11:25am PT by Michael O'Connell
TV Research Execs Say Netflix Ratings Transparency Is Inevitable
A handful of ratings and media research experts gathered at Tuesday's Hollywood Radio and TV Society breakfast. And while the growing pains of viewer fragmentation and the desire for a uniform measurement and currency were heavily lamented, Netflix was again the elephant in the room.
We know for sure that there's interest in measuring those numbers because we're doing it on behalf of the content producers," Nielsen's Eric Solomon said of the streamer's growing number of original series, none of which have any public viewership statistics. "But we have to be careful, because that can't be a syndicated metric."
Hollywood interest in Netflix's unreported numbers remains high — so high that NBC Universal research chief Alan Wurtzel recently tried to out them with TV critics, though Netflix brass swiftly called the numbers inaccurate. Wurtzel was not in attendance at the breakfast, nor was any direct reference to his controversial metrics, but there was a sense that transparency was inevitable.
"There will come a time," said consultant Preston Beckman, Twitter's "Masked Scheduler" and former Fox research exec, referring to Netflix numbers getting out there — potentially if the streamer ultimately surrenders to advertising. "If they go ad-supported," added Solomon, "they'll want to be syndicated."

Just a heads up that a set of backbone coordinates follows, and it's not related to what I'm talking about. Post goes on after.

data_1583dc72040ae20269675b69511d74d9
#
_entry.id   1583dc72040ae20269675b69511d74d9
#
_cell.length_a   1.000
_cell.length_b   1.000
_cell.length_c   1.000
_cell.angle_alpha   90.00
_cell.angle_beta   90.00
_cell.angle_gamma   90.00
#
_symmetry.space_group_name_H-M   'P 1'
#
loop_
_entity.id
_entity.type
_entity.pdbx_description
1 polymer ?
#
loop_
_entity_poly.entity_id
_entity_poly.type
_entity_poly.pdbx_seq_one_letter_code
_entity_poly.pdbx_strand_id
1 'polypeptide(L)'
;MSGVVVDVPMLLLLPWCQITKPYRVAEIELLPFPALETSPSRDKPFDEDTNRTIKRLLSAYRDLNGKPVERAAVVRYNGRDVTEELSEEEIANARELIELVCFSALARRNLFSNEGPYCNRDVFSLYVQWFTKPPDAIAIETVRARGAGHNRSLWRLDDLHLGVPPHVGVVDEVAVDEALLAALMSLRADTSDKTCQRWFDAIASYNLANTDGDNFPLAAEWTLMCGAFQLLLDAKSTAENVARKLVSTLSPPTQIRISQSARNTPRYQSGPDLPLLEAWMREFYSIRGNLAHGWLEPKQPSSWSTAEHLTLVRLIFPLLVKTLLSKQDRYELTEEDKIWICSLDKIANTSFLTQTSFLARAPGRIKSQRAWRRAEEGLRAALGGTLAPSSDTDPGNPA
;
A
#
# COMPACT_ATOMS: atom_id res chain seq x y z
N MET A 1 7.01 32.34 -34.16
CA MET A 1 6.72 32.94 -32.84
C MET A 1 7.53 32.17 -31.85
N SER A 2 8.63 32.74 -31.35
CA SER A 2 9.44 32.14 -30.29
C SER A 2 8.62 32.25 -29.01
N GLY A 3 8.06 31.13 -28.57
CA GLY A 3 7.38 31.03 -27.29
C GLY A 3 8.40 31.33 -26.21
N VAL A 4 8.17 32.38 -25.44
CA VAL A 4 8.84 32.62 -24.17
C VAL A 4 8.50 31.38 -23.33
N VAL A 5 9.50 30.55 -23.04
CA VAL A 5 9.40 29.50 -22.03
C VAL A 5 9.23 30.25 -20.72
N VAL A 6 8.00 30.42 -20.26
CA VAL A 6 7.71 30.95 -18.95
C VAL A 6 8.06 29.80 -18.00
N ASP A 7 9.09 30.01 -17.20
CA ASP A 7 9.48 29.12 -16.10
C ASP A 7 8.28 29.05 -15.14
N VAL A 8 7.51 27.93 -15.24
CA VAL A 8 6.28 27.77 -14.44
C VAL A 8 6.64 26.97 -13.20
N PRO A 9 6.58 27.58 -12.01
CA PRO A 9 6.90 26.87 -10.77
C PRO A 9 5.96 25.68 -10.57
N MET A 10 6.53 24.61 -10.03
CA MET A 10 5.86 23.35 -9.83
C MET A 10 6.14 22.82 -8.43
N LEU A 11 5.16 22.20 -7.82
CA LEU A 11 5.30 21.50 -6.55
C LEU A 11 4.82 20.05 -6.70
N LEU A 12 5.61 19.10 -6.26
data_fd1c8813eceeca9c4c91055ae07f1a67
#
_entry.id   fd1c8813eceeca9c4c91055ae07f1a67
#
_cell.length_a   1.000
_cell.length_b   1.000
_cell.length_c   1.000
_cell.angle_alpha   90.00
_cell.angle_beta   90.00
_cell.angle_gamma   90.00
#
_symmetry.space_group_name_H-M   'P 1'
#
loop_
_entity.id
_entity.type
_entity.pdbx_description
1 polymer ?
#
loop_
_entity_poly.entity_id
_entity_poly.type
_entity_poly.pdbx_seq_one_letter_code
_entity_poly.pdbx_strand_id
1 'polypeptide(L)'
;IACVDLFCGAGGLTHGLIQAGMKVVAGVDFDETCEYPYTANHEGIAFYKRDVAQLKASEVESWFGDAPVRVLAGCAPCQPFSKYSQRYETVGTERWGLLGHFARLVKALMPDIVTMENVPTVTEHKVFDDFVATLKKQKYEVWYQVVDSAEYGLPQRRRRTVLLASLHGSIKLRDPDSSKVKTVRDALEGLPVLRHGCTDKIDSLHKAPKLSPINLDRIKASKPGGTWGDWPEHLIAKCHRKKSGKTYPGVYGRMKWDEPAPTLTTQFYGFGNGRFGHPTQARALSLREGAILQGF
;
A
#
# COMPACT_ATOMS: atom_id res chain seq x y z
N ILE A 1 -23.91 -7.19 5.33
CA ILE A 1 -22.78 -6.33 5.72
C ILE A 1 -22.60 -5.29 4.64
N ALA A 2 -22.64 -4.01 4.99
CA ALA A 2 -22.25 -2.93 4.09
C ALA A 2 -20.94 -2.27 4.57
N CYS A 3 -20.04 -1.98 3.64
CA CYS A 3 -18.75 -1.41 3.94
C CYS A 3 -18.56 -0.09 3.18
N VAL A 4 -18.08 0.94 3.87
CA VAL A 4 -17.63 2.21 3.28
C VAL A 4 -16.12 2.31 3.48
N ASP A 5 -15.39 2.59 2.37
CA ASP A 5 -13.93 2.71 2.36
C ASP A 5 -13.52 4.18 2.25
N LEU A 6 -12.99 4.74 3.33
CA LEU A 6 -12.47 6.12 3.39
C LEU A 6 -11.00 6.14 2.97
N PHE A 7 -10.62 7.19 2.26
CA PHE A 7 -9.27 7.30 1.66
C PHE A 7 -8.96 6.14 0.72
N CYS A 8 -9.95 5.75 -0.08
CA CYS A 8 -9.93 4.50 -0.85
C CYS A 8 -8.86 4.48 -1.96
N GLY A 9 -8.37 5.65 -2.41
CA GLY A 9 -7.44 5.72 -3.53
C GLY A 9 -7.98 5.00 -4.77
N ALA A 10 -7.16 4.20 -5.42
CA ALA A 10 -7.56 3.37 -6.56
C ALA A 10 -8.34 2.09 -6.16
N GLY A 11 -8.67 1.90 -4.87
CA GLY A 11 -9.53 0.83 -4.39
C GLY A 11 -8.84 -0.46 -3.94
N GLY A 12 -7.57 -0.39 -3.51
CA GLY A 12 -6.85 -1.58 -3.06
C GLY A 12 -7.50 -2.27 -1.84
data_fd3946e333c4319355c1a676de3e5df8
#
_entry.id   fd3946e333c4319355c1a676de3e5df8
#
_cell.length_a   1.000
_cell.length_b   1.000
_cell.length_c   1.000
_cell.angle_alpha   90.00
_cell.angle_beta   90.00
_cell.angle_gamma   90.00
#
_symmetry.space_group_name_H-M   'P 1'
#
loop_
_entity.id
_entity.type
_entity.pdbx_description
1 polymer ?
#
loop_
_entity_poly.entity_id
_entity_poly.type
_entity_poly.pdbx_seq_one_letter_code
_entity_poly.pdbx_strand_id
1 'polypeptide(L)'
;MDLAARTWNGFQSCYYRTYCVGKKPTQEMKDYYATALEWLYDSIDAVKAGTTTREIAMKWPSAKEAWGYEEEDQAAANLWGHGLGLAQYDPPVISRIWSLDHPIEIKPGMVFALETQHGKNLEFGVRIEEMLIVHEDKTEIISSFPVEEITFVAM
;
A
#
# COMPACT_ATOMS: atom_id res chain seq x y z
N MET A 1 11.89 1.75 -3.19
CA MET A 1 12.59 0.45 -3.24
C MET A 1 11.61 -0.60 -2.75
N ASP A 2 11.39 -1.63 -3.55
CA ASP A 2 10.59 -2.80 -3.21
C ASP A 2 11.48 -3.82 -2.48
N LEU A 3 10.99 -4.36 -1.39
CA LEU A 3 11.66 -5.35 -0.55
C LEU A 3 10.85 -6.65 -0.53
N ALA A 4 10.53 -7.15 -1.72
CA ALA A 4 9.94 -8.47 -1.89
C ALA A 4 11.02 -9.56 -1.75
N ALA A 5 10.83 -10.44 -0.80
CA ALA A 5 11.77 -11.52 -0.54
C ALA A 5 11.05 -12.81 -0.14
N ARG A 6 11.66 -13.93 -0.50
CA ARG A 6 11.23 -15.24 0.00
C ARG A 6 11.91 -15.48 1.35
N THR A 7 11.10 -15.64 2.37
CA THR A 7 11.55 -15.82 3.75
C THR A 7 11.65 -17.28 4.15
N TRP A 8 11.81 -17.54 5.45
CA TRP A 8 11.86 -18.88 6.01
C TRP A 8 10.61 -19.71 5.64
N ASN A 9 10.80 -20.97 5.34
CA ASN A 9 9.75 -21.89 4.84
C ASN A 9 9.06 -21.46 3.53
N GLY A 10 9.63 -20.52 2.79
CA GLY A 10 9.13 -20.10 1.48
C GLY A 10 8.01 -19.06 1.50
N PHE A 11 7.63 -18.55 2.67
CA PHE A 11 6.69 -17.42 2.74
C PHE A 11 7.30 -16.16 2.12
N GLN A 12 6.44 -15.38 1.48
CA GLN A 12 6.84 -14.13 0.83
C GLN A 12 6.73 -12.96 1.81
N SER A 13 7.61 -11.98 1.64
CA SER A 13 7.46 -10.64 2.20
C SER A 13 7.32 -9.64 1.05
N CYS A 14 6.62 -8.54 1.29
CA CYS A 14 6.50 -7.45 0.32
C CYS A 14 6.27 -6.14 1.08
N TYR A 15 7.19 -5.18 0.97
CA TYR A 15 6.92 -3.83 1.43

Another throughline during the breakfast was the back-and-forth between Nielsen's Solomon and comScore chairman Gian Fulgoni. The competitors talked about the scope of their respective measurements and panel sizes in the same manner that less complex comparisons are generally made at urinals. They did, however, agree on one thing: Actual viewership is not shrinking.
"Even with the fragmentation, the audience seems to not have declined," said Fulgoni. "If you look at total media consumptions, all of these platforms have increased the time users spend."
Digital stats, however, can be misleading. FX's Julie Piepenkotter pointed to the recent Facebook stream of Buzzfeed staffers slowly willing a watermelon to explode to an online audience of more than 800,000. That number only accounts for those who watched 2 seconds.
"If we looked at it in terms of the digital two-second view," said Piepenkotter, "the episodes of [The People v. O.J. Simpson] to date would have been 143.9 million hours viewed and 259 billion views. I feel like Carl Sagan. Billions?"
O.J.'s actual numbers are nothing to joke about. Piepenkotter also took the opportunity to note the miniseries' more sellable stat: Across all linear and non-linear platforms, the buzzy series has been averaging 12.6 million viewers. That easily makes it the No. 1 new cable show of 2016.